Publication Date

November 1, 1988

Perspectives Section


Post Type

Employment & Tenure

According to a study conducted by the American Association of University Professors (AAUP), the rate of growth in 1987–88 for faculty salaries was the slowest in six years. When adjusted for inflation, the growth rate was only .9 percent, in contrast to the previous year’s 3.9 percent, which constituted the largest real salary increase since the 1970–71 base year. The slower growth reflects both a lower average unadjusted rate of 4.9 percent (down 1 percent from 1986–87) and a substantial rise in the rate of inflation (cost of living index) from 2 percent to 4 percent. This marks the third consecutive year that the increase in average salary before inflation has been less than the previous year. If this trend continues while the cost of living index rises, faculty may face in the 1990s the prospect of real salary increases falling below the rate of inflation.

Another study, by the College and University Personnel Association (CUPA), looks less gloomy. Indeed, CUPA’s 1987–88 National Faculty Survey, which is based on a smaller and less inclusive sample of institutions, reports a somewhat higher level of growth—higher than AAUP has reported and an improvement over the modest levels CUPA found in 1986–87. According to CUPA, the salaries of history faculty increased an average of 6.2 percent in 1987–88, and faculty overall fared even better, earning an average increase of 7.1 percent. Despite the slightly slower rate of growth in history salaries and the fact that the discipline is not a “hot field,” the average salary of history faculty remains above the average for all disciplines. In private institutions, the difference is a modest 1.1 percent, but historians in public institutions earn on the average 6.5 percent more than the faculty as a whole. The favorable position of historians contrasts with lower-than-average salaries in, for example, communications, fine arts, foreign languages, library and archival sciences, mathematics, and social sciences at public and private institutions and education, philosophy and religion, psychology, and sociology at private institutions only.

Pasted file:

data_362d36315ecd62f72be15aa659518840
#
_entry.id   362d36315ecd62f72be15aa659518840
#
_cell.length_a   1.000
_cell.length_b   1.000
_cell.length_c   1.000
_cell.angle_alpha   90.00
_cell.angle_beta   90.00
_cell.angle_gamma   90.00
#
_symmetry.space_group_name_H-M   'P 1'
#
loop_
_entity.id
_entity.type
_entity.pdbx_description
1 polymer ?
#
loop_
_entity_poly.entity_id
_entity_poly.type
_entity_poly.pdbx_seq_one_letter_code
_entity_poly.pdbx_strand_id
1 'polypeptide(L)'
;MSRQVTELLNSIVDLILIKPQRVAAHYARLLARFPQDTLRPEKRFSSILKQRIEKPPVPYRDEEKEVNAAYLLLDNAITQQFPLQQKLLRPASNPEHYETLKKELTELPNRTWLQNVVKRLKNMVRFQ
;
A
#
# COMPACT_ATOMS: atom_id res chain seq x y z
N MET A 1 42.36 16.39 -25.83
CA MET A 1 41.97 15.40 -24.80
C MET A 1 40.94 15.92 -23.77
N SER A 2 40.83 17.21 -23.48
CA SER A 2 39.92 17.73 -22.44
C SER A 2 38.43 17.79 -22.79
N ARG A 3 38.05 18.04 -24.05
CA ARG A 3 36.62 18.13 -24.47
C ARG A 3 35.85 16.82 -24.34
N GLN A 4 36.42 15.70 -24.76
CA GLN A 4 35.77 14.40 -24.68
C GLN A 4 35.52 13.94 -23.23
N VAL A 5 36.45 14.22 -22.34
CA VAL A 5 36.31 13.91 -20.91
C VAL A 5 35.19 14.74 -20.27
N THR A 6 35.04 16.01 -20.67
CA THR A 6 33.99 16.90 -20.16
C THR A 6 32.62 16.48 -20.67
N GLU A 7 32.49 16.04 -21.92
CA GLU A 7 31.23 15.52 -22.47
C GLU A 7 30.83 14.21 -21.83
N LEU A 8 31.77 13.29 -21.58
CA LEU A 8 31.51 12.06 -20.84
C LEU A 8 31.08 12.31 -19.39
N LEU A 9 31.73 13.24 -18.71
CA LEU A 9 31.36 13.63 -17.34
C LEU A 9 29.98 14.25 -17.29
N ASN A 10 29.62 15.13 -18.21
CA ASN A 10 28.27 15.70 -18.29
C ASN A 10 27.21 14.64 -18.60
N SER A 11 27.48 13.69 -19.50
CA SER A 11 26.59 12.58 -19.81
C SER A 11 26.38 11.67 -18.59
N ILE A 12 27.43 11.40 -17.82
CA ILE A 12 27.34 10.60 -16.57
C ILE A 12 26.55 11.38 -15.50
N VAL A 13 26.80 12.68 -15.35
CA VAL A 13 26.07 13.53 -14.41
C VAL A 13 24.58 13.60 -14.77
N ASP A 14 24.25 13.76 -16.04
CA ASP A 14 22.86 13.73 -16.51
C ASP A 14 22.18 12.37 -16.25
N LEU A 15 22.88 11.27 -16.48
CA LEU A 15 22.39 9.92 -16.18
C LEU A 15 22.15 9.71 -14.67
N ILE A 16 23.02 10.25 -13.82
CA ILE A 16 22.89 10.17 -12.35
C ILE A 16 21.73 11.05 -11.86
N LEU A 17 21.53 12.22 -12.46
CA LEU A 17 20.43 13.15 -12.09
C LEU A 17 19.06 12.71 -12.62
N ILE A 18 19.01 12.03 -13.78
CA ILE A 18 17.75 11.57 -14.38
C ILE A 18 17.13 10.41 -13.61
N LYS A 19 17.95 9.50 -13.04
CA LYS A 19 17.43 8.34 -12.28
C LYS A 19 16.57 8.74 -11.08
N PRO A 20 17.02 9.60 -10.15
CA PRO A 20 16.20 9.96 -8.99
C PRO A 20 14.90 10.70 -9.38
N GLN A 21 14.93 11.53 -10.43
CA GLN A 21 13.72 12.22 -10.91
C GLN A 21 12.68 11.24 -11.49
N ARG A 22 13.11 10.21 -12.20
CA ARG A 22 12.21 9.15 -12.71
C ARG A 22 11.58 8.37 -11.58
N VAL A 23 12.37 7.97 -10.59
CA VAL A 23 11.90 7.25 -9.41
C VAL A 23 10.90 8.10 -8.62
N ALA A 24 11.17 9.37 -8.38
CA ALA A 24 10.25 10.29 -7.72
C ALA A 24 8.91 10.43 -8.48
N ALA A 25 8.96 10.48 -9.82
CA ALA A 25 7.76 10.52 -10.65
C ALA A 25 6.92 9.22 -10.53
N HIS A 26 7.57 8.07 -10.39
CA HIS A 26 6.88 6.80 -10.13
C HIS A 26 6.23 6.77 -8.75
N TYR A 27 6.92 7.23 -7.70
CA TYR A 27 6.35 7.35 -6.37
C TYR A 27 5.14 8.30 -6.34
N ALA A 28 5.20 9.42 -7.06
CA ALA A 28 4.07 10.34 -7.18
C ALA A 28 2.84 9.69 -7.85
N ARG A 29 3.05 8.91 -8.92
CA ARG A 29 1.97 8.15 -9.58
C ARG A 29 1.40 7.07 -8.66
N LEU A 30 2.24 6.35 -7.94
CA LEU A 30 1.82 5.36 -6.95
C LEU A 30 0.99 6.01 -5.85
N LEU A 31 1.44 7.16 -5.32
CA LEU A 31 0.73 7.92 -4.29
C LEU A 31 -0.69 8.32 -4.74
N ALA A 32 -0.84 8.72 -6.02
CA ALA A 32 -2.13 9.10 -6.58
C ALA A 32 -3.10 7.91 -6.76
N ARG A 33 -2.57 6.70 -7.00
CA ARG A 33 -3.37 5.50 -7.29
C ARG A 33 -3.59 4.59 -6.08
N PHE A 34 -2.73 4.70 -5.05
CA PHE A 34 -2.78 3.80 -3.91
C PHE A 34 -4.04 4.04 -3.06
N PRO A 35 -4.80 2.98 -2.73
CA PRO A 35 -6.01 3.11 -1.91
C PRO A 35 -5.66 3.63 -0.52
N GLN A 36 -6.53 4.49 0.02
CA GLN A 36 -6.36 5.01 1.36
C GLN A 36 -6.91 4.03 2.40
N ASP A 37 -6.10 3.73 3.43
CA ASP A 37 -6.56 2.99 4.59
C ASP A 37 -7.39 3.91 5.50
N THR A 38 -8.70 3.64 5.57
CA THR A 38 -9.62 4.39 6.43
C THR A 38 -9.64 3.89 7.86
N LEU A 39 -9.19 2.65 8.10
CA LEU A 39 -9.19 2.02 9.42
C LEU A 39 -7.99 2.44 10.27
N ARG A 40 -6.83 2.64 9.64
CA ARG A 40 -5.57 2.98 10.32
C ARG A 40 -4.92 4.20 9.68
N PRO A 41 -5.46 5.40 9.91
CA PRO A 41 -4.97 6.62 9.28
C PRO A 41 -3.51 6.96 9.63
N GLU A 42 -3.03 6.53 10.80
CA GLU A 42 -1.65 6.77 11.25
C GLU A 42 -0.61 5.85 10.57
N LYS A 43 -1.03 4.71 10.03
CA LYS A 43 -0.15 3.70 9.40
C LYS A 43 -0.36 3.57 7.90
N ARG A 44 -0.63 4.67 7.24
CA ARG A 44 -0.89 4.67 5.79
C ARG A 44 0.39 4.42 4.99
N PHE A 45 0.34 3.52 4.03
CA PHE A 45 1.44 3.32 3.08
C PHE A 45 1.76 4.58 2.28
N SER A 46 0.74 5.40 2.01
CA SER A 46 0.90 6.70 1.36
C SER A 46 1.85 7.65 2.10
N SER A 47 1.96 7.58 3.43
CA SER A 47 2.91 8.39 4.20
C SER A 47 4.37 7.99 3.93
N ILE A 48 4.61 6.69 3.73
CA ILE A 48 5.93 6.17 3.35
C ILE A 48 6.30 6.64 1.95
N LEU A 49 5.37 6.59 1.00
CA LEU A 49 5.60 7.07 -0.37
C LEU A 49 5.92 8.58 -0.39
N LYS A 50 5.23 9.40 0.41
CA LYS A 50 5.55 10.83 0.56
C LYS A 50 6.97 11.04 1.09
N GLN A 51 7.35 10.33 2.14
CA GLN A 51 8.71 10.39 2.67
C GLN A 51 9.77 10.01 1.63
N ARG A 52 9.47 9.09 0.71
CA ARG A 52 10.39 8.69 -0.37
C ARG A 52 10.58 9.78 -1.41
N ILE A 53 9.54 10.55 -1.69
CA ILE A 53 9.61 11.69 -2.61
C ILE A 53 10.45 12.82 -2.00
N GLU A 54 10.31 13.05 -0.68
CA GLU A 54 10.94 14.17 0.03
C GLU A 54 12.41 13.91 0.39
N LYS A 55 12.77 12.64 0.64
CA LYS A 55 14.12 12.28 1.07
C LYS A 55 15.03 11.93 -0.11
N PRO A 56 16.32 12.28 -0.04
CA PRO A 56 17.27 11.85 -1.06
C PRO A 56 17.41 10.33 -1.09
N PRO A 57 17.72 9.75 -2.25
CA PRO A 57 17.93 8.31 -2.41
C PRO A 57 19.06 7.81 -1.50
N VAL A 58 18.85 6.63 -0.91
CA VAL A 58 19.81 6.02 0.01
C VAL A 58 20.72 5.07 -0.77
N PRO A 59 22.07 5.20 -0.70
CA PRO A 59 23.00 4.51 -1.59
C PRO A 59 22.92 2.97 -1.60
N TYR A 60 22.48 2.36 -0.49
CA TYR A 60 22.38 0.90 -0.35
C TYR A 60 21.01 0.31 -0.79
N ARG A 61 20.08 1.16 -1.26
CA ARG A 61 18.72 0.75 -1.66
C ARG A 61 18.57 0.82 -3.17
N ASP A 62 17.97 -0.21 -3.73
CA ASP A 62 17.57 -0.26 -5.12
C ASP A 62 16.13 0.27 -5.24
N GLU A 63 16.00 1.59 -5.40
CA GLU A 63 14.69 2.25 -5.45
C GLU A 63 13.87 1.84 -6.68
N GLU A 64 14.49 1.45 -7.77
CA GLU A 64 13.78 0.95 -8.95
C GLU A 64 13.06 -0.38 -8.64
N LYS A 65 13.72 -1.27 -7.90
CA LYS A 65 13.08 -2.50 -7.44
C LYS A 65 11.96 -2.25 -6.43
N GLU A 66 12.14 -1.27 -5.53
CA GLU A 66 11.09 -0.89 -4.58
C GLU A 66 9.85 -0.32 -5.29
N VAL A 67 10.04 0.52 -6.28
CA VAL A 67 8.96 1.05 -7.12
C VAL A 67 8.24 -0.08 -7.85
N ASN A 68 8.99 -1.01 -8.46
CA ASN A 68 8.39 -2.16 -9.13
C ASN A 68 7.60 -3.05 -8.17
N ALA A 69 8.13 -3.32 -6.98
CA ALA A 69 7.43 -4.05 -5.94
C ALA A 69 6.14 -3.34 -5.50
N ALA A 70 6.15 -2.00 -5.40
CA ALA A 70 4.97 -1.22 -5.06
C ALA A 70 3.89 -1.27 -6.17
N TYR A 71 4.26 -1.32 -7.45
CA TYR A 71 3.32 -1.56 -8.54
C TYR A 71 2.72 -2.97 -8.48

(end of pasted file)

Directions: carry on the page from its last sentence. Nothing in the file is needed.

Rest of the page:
When this data is studied by rank, what is striking is the percentage increase for new assistant professors and instructors in history. Salaries for these new faculty appointments rose at a higher rate than the salaries for those in all fields at comparable rank. The only other rank at which this occurred was for full professors at public institutions. This increase is most striking in private institutions, where history instructors’ salaries rose by 13.2 percent, compared to 9.4 percent for all fields. To some extent this is a matter of catching up—in 1986–87 the increase for history was only .1 percent (compared to 2.7 percent overall)—but it may also reflect the changing academic market. As “Washington Notes” reported last month, the number of ads in the EIB in September was up 42.8 percent, and that increased demand may help explain the rise in salaries for new faculty appointments.

The data in the CUPA study comes from 747 colleges and universities. In addition to providing salary statistics by discipline and rank, CUPA will upon request also compile more detailed salary information for a smaller batch of institutions. The AAUP survey is based on responses from 1,967 institutions, covering almost 350,000 full-time faculty. The survey does not address differences between disciplines but provides data by institution and rank. For more information, consult 1987-88 National Faculty Survey (Washington, DC: CUPA, 1988), v. 1 Private Colleges and Universities v. 2 Public Colleges and Universities: and “The Annual Report on the Economic Status of the Profession 1987–88,” Academe (AAUP), March–April, 1988.